Mass. Company Settles Clean Air Act Case

EPA's New England office has settled a Clean Air Act complaint\r\nagainst a Springfield, Mass., decorative chromium electroplating\r\ncompany.

EPA''s New England office has settled a Clean Air Act complaint against a Springfield, Mass., decorative chromium electroplating company.

The complaint alleges that National Metal Finishing Corp. violated the Clean Air Act by failing to follow reporting, notification and work practice standards for emissions of chromium and halogenated solvents.

Under the terms of the consent decree, National will pay $29,729 fine and spend $160,000 on a project that will reduce water pollution in the Springfield area.

Under the Clean Air Act, EPA sets limits for air pollutants and requires that companies keep records and notify environmental officials about the chemicals used in their businesses.

The Clean Air Act also establishes work practice standards to ensure workers are not subjected to dangerous levels of air pollutants.

The complaint alleges that National violated this rule by:

  • not submitting required reports about its operations to the EPA.
  • not developing and implementing an operations and maintenance plan for its chrome plating operations.
  • not maintaining records required by federal regulations governing the use of halogenated solvents.
  • not employing all the work practice and basic equipment design requirements for halogenated solvent use.

"In order for the Clean Air Act to work, businesses need to comply with all the regulations that go into it, even what might seem like the most mundane paperwork requirements," said Robert Varney, regional administrator for EPA''s New England office. "When companies don''t do this, they are potentially putting people, their employees and neighbors, at risk."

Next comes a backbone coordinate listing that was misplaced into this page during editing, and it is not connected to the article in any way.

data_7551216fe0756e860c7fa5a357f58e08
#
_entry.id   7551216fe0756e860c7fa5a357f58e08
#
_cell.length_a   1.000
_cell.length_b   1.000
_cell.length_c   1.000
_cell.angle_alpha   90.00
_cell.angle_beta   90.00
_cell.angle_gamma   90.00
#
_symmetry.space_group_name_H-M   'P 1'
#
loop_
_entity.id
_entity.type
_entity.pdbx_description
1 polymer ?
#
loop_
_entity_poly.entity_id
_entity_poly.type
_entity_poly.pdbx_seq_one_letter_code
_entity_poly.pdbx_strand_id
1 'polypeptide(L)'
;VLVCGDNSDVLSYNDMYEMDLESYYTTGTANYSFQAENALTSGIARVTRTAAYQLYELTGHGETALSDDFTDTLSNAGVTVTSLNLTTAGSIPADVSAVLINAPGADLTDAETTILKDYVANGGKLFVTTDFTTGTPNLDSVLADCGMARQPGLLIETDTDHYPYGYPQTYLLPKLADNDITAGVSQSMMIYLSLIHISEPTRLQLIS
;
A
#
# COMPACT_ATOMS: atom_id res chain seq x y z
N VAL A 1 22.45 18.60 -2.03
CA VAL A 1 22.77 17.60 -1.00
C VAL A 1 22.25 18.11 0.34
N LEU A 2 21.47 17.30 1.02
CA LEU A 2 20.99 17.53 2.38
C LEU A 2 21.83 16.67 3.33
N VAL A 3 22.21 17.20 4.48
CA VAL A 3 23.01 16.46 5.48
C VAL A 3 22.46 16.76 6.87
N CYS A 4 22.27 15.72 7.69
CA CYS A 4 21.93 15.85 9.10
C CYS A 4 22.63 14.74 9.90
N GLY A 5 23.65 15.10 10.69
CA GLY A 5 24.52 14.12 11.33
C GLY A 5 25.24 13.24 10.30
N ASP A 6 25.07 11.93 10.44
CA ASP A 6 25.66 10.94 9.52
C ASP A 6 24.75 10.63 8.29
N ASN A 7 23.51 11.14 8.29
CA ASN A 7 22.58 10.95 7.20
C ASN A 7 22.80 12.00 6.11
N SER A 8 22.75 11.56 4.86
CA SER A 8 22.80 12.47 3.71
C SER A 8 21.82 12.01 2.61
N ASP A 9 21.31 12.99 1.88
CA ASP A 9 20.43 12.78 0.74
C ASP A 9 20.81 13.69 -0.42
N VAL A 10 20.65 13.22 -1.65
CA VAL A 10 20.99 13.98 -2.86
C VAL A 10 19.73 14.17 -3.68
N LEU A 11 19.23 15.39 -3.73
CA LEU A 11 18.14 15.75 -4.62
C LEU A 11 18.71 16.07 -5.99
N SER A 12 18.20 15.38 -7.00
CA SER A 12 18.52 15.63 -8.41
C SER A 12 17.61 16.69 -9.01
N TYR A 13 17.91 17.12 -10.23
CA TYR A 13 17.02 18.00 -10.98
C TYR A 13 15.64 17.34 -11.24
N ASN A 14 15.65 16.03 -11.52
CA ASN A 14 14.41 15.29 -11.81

As part of the settlement, National will install a wastewater purification and recycling system using micro filtration and reverse osmosis.

This will reduce the company''s industrial waste discharge to the Springfield wastewater treatment plant by 50 percent. In addition, the filtration system will remove metal hydroxide sludge, considered a hazardous waste by EPA, from the wastewater. The sludge will be sent to a recycling facility.

Although the EPA settlement only calls for $160,000 to be spent on this project, National estimates that the cost of the wastewater treatment equipment is approximately $350,000 and it will cost $35,000 a year to operate. It will also cost $2,000 a year to label and dispose of the sludge.

"National really must be commended for this wastewater filtration system. It goes above and beyond what the EPA requirement is and shows the company is a good neighbor that is interested in protecting the environment. It will protect human health and the urban environment not only in the immediate area, but far afield as well," Varney said.

The complaint against National is part of a larger effort by EPA that includes assisting companies that clean or finish metal and educating them on relevant environmental regulations. EPA efforts to control pollution by the metal industry stem in part from regulations enacted in 1995 to regulate emissions of chromium, trichloroethylene and other toxic chemicals.

by Virginia Foran

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